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J Infect. 2013 Jan;66(1):67-74. doi: 10.1016/j.jinf.2012.08.014. Epub 2012 Aug 30.

Ethnic differences in polyomavirus simian virus 40 seroprevalence among women in Houston, Texas.

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  • 1Department of Molecular Virology and Microbiology, Baylor College of Medicine, Houston, TX 77030, USA.



To examine the prevalence and distribution among racial/ethnic groups of polyomavirus SV40 antibodies in women in Houston, Texas.


Women in three different cohorts reflecting the evolving demographics of Houston were evaluated for frequency of SV40 antibodies using a plaque-reduction neutralization assay.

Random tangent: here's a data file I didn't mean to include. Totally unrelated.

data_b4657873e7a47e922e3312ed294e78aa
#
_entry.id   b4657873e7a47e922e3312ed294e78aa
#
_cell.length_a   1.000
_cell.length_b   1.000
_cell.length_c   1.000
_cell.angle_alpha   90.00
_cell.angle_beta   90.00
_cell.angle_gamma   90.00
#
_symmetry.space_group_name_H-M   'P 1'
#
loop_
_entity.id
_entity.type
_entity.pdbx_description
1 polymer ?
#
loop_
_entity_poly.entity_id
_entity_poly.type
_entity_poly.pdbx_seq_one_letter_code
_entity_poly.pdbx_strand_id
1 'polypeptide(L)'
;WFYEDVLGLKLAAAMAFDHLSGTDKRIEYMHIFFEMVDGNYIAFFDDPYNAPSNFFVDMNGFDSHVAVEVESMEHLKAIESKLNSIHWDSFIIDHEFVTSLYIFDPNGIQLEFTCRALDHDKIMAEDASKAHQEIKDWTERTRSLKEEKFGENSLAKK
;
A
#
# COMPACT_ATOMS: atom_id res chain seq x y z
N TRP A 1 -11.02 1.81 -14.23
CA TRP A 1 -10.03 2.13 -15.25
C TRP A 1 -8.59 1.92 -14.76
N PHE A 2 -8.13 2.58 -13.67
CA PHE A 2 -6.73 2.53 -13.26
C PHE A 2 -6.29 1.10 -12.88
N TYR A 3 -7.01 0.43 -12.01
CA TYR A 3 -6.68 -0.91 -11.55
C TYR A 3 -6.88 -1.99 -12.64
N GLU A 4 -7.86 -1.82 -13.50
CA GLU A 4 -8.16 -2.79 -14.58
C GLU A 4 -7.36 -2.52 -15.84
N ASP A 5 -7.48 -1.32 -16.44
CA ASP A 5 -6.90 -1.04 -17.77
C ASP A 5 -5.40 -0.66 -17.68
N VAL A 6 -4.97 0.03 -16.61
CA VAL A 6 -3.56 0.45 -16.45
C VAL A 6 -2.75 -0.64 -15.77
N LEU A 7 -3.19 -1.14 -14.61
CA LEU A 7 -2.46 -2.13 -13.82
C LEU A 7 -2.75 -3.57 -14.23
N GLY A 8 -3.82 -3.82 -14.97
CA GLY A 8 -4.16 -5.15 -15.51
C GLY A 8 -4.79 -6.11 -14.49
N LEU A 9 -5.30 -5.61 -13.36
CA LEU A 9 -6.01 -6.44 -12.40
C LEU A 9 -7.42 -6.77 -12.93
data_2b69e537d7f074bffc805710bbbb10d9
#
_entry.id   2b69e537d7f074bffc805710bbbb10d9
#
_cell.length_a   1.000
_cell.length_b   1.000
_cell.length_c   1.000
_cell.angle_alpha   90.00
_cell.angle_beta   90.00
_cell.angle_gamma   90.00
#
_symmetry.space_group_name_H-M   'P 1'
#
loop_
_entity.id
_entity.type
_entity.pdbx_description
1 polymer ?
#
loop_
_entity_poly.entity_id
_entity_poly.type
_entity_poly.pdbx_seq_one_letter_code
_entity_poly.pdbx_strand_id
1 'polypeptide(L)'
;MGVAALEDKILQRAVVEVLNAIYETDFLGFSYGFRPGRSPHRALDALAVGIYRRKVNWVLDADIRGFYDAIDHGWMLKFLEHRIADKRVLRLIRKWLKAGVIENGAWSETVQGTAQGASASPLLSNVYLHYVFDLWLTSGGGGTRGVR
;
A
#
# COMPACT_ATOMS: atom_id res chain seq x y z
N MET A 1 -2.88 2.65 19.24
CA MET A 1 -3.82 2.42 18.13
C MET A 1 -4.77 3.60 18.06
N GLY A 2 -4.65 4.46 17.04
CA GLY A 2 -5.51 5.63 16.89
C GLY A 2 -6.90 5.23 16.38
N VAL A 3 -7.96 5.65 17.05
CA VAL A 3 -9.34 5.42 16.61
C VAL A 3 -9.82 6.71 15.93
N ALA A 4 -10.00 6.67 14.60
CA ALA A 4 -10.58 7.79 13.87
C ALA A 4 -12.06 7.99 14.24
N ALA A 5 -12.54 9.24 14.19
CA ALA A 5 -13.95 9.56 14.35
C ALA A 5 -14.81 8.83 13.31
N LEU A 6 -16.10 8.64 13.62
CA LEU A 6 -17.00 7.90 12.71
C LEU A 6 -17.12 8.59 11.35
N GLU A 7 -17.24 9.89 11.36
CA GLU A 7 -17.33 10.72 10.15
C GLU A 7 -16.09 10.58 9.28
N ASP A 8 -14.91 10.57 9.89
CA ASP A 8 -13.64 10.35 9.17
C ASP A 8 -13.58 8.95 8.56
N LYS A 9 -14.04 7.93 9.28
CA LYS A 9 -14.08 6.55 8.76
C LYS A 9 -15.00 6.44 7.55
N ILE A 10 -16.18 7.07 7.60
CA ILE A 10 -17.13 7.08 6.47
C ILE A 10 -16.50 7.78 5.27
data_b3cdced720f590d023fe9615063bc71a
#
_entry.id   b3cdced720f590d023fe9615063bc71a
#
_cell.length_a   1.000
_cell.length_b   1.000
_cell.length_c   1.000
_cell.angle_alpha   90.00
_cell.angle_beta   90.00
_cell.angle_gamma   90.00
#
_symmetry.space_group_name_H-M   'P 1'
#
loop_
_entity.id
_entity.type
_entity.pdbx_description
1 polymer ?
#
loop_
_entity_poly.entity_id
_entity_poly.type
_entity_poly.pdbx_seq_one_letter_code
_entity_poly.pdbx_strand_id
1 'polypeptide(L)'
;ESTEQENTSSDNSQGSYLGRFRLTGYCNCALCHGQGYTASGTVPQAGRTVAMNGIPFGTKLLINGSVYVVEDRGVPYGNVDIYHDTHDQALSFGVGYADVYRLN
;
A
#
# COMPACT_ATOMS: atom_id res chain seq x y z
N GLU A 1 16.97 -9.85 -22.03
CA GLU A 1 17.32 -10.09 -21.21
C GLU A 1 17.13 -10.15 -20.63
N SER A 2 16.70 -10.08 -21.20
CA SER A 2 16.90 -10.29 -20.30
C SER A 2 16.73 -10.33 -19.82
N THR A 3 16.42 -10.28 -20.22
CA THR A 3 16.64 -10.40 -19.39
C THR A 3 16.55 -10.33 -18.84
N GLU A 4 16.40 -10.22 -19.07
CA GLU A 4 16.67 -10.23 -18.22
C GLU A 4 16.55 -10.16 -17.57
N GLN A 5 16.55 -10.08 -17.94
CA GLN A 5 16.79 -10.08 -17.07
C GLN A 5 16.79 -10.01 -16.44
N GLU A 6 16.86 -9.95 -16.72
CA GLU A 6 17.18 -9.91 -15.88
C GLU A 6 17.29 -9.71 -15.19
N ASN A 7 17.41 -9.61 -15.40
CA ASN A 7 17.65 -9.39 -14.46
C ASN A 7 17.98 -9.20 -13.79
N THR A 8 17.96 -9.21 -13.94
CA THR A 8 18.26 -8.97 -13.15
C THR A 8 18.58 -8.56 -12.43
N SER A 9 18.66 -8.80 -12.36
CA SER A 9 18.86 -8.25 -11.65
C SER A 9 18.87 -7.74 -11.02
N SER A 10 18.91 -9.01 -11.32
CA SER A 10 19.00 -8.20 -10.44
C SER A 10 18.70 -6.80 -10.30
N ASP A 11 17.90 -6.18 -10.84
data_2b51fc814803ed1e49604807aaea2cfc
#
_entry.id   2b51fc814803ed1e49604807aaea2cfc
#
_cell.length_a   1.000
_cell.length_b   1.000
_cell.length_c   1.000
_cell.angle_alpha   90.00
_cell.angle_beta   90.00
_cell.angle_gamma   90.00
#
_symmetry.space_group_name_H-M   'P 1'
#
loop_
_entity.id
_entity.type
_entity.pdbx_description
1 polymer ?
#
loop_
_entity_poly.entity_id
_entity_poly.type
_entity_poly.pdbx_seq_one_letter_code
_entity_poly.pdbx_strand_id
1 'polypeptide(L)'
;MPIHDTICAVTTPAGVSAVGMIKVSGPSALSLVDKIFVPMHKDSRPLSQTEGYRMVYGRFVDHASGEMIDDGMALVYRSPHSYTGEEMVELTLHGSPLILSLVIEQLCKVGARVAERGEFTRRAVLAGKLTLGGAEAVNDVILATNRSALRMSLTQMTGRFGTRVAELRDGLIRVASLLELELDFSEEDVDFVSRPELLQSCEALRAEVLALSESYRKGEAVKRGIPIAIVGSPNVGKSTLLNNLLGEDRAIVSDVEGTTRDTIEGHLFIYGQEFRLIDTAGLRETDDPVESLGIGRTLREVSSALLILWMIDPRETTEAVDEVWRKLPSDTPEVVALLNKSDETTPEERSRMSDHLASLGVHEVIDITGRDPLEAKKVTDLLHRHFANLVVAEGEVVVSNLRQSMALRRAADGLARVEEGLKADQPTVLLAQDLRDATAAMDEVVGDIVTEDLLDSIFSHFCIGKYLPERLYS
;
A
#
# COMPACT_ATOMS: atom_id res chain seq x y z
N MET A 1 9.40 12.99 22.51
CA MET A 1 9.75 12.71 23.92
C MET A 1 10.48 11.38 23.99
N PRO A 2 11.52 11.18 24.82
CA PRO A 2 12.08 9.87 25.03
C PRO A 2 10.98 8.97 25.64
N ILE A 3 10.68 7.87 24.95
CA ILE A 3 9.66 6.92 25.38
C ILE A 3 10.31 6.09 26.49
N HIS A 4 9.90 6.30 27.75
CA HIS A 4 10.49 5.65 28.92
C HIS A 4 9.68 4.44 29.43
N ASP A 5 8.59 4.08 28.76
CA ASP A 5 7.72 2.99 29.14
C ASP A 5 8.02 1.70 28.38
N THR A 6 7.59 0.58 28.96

Women in cohort A (enrolled 1972-1973) were 68% (145/212) African-American and 32% Caucasian; the overall frequency of SV40 neutralizing antibodies was 7%. Women in cohort B (enrolled 1975-1977) were Caucasian with an overall frequency of SV40 neutralizing antibodies of 18% (37/211). Women in cohort C (enrolled 1993-1995) were 50% (199/400) African-American, 25% Caucasian, and 25% Hispanic; the overall frequency of SV40 neutralizing antibodies was 10%. Logistic regression analysis for cohort A showed no difference in SV40 neutralizing antibodies with respect to race/ethnicity, pregnancy status, number of previous pregnancies, or history of sexually transmitted diseases. For cohort C, race/ethnicity was identified as a significant factor associated with SV40 neutralizing antibodies, with Hispanics having a seroprevalence of 23% compared to 5-6% in the other two groups (p = 0.01).


A significantly higher SV40 seroprevalence was found among Hispanics than other racial/ethnic groups in the city of Houston. Findings are compatible with a model that certain population groups potentially exposed to SV40-contaminated oral poliovaccines have maintained cycles of SV40 infections.

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